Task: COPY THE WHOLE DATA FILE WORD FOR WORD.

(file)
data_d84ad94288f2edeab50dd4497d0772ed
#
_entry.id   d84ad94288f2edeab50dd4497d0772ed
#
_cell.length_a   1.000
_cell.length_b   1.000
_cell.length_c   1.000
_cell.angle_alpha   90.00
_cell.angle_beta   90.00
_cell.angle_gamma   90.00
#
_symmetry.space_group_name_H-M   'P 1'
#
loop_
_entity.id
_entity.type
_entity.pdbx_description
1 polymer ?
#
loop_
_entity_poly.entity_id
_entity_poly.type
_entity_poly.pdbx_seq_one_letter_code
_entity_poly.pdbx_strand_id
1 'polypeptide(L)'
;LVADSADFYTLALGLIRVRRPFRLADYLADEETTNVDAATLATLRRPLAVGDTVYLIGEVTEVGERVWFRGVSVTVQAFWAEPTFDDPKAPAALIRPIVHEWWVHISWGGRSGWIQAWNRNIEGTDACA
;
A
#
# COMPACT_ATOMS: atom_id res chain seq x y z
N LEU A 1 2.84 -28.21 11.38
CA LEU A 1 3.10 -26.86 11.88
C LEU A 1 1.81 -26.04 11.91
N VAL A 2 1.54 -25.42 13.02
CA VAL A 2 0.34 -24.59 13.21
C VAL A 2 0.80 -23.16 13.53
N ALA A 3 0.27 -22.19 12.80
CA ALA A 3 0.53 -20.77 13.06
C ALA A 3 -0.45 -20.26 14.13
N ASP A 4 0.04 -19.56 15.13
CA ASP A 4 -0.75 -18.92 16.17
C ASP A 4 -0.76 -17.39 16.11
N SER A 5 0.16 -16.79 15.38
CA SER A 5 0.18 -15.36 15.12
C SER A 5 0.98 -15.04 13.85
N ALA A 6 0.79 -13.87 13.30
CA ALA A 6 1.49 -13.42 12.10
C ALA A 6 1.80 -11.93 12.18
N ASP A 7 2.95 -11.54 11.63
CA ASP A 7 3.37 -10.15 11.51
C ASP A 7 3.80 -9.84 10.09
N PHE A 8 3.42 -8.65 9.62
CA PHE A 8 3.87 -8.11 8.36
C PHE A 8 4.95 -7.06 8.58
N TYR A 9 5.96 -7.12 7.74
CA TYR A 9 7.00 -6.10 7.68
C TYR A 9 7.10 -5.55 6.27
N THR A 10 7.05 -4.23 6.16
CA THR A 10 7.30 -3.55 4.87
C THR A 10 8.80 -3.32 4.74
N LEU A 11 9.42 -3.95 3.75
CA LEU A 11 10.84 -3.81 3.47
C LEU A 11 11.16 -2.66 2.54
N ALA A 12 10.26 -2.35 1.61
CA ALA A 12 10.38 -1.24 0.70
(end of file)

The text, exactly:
data_d84ad94288f2edeab50dd4497d0772ed
#
_entry.id   d84ad94288f2edeab50dd4497d0772ed
#
_cell.length_a   1.000
_cell.length_b   1.000
_cell.length_c   1.000
_cell.angle_alpha   90.00
_cell.angle_beta   90.00
_cell.angle_gamma   90.00
#
_symmetry.space_group_name_H-M   'P 1'
#
loop_
_entity.id
_entity.type
_entity.pdbx_description
1 polymer ?
#
loop_
_entity_poly.entity_id
_entity_poly.type
_entity_poly.pdbx_seq_one_letter_code
_entity_poly.pdbx_strand_id
1 'polypeptide(L)'
;LVADSADFYTLALGLIRVRRPFRLADYLADEETTNVDAATLATLRRPLAVGDTVYLIGEVTEVGERVWFRGVSVTVQAFWAEPTFDDPKAPAALIRPIVHEWWVHISWGGRSGWIQAWNRNIEGTDACA
;
A
#
# COMPACT_ATOMS: atom_id res chain seq x y z
N LEU A 1 2.84 -28.21 11.38
CA LEU A 1 3.10 -26.86 11.88
C LEU A 1 1.81 -26.04 11.91
N VAL A 2 1.54 -25.42 13.02
CA VAL A 2 0.34 -24.59 13.21
C VAL A 2 0.80 -23.16 13.53
N ALA A 3 0.27 -22.19 12.80
CA ALA A 3 0.53 -20.77 13.06
C ALA A 3 -0.45 -20.26 14.13
N ASP A 4 0.04 -19.56 15.13
CA ASP A 4 -0.75 -18.92 16.17
C ASP A 4 -0.76 -17.39 16.11
N SER A 5 0.16 -16.79 15.38
CA SER A 5 0.18 -15.36 15.12
C SER A 5 0.98 -15.04 13.85
N ALA A 6 0.79 -13.87 13.30
CA ALA A 6 1.49 -13.42 12.10
C ALA A 6 1.80 -11.93 12.18
N ASP A 7 2.95 -11.54 11.63
CA ASP A 7 3.37 -10.15 11.51
C ASP A 7 3.80 -9.84 10.09
N PHE A 8 3.42 -8.65 9.62
CA PHE A 8 3.87 -8.11 8.36
C PHE A 8 4.95 -7.06 8.58
N TYR A 9 5.96 -7.12 7.74
CA TYR A 9 7.00 -6.10 7.68
C TYR A 9 7.10 -5.55 6.27
N THR A 10 7.05 -4.23 6.16
CA THR A 10 7.30 -3.55 4.87
C THR A 10 8.80 -3.32 4.74
N LEU A 11 9.42 -3.95 3.75
CA LEU A 11 10.84 -3.81 3.47
C LEU A 11 11.16 -2.66 2.54
N ALA A 12 10.26 -2.35 1.61
CA ALA A 12 10.38 -1.24 0.70